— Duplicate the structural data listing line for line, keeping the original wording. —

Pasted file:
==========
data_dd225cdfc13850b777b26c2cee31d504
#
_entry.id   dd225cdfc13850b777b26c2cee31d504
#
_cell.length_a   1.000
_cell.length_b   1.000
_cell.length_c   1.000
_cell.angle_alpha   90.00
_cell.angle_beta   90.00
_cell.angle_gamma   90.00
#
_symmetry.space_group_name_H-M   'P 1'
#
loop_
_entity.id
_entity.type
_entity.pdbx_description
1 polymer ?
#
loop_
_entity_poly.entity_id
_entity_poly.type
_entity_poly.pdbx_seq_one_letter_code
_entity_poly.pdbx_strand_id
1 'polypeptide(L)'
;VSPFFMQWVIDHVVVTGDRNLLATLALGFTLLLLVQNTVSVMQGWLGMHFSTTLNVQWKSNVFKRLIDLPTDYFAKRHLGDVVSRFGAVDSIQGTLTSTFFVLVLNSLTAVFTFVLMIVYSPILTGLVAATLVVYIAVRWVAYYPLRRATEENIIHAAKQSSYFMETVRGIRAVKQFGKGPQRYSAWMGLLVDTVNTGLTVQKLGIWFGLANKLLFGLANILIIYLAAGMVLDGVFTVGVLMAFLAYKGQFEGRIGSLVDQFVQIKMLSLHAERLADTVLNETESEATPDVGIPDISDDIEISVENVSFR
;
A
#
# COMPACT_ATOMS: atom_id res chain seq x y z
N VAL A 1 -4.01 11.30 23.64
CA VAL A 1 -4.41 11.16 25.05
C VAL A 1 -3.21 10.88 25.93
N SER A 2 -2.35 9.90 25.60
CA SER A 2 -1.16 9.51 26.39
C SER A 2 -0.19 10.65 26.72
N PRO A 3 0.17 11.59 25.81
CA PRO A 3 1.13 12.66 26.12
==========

data_dd225cdfc13850b777b26c2cee31d504
#
_entry.id   dd225cdfc13850b777b26c2cee31d504
#
_cell.length_a   1.000
_cell.length_b   1.000
_cell.length_c   1.000
_cell.angle_alpha   90.00
_cell.angle_beta   90.00
_cell.angle_gamma   90.00
#
_symmetry.space_group_name_H-M   'P 1'
#
loop_
_entity.id
_entity.type
_entity.pdbx_description
1 polymer ?
#
loop_
_entity_poly.entity_id
_entity_poly.type
_entity_poly.pdbx_seq_one_letter_code
_entity_poly.pdbx_strand_id
1 'polypeptide(L)'
;VSPFFMQWVIDHVVVTGDRNLLATLALGFTLLLLVQNTVSVMQGWLGMHFSTTLNVQWKSNVFKRLIDLPTDYFAKRHLGDVVSRFGAVDSIQGTLTSTFFVLVLNSLTAVFTFVLMIVYSPILTGLVAATLVVYIAVRWVAYYPLRRATEENIIHAAKQSSYFMETVRGIRAVKQFGKGPQRYSAWMGLLVDTVNTGLTVQKLGIWFGLANKLLFGLANILIIYLAAGMVLDGVFTVGVLMAFLAYKGQFEGRIGSLVDQFVQIKMLSLHAERLADTVLNETESEATPDVGIPDISDDIEISVENVSFR
;
A
#
# COMPACT_ATOMS: atom_id res chain seq x y z
N VAL A 1 -4.01 11.30 23.64
CA VAL A 1 -4.41 11.16 25.05
C VAL A 1 -3.21 10.88 25.93
N SER A 2 -2.35 9.90 25.60
CA SER A 2 -1.16 9.51 26.39
C SER A 2 -0.19 10.65 26.72
N PRO A 3 0.17 11.59 25.81
CA PRO A 3 1.13 12.66 26.12